Midwich Group has benefited from the world starting to return to a more normal footing, with audiovisual orders rising as offices and venues reopen.
The distributor shared preliminary first-half (H1) results, for the six months ended 30 June, revealing that it had delivered profits on the back of lockdown restrictions easing.
The first half of last year saw the firm reporting losses after tax of £2.8m, but this time around the firm delivered £4.6m in profit, representing a 263% year-on-year (YoY) improvement. Revenues were also up by a decent margin at 29%, rising to £390.1m.
The firm used its trading update to inform investors of its ongoing recovery, and tthat rading momentum was continuing as more of the venues and activities that required audiovisual solutions reopened.
H1 also included the firm’s first acquisition in the Middle East, NMK Group, to expand its geographical coverage. It revealed that there was a strong pipeline of further purchases across several regions.
“Trading in EMEA [Europe, Middle East and Afirca] showed the greatest improvement, particularly in Germany and France. After a slow start due to a severe lockdown, the UK and Ireland division improved strongly across the period, with revenues in the month of June 2021 reaching the 2019 level. Acquisitions made strong positive contributions in the period, and we have seen a significant number of new opportunities presented,” said Stephen Fenby, managing director of Midwich Group.
Given the enforced closures of business, calls for staff across the world to work from home and the numerous restrictions on live events, the past 18 months have been difficult for channel players focused on providing screens and display technology.
Fenby indicated in his comments accompanying the latest financial update that the market had improved as more of those restrictions were lifted, and the impact this has had on the company’s fortunes is clearly visible in the H1 performance.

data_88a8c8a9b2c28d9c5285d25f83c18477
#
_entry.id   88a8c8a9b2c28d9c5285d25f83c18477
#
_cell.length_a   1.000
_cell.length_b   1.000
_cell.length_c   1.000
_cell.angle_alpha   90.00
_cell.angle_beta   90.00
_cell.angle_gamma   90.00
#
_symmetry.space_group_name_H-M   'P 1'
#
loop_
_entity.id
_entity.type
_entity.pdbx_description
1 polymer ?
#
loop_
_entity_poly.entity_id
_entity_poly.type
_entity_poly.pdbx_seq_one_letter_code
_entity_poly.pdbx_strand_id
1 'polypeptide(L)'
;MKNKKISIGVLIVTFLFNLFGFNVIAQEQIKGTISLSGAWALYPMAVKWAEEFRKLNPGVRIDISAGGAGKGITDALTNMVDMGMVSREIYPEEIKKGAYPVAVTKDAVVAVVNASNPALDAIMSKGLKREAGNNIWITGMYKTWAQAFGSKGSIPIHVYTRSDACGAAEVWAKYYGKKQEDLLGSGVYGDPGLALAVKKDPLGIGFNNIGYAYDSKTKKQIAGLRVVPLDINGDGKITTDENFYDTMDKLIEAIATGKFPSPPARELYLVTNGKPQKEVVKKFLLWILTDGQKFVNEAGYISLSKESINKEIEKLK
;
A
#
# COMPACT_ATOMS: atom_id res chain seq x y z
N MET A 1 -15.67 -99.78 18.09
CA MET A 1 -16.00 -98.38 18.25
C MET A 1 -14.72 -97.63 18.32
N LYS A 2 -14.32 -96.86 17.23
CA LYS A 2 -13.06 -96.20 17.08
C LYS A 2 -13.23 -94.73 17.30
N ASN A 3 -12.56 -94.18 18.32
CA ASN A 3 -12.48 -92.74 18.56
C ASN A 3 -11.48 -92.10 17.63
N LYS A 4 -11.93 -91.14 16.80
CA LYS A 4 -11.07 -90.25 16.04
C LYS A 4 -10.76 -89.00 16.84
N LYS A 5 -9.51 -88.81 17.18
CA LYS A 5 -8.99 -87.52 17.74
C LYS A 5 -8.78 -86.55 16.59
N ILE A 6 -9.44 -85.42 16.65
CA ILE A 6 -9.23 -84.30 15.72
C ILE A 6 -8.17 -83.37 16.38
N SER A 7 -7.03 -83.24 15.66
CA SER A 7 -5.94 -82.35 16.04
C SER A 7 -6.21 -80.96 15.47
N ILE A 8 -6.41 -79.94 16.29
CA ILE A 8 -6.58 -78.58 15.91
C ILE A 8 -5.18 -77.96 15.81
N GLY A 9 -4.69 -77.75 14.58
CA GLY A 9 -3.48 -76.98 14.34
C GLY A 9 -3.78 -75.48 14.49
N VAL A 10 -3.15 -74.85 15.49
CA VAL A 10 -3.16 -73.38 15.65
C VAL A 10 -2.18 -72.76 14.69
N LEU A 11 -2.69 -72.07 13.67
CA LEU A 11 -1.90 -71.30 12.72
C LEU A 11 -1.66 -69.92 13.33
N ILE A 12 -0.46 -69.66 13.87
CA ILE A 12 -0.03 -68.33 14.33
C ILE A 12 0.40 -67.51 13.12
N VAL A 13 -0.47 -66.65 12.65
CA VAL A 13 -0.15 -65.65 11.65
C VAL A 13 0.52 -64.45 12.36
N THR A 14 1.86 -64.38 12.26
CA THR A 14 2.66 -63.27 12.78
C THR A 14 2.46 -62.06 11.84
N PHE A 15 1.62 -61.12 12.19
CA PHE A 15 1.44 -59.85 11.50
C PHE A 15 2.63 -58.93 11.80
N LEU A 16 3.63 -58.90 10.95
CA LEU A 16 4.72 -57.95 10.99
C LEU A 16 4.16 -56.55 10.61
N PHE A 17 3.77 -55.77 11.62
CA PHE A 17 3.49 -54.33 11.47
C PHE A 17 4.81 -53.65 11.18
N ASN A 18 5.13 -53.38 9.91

“The higher margin live events and hospitality markets are starting to recover in a number of territories, although we believe there is still a considerable way to go. The recovery of the corporate market has been slightly slower than expected, as corporates have in some cases deferred their return-to-office plans,” he said.
“There is a more significant level of enquiries and activity in this market, and we now expect that this will start to be converted into orders and revenue in early 2022.”
There was some caution around the impact of shortages, which have caused so many headaches across the channel: “The board believes that the group’s markets and business should continue to improve steadily across the remainder of 2021 and into 2022, although there remains a risk of negative impact due to further lockdowns.
“Shortages of product appear to be worsening and are having a dampening effect on revenues, albeit such impacts should be temporary and not affect the general growth trajectory of the business.”
Overall, the one of the update was positive, noting that trading since H1 ended had been in line with expectations and ahead of the same period last year.
“Order books have continued to strengthen and – barring significant lockdowns in key territories – the board expects trading to be comfortably ahead of its previous expectations,” said Fenby.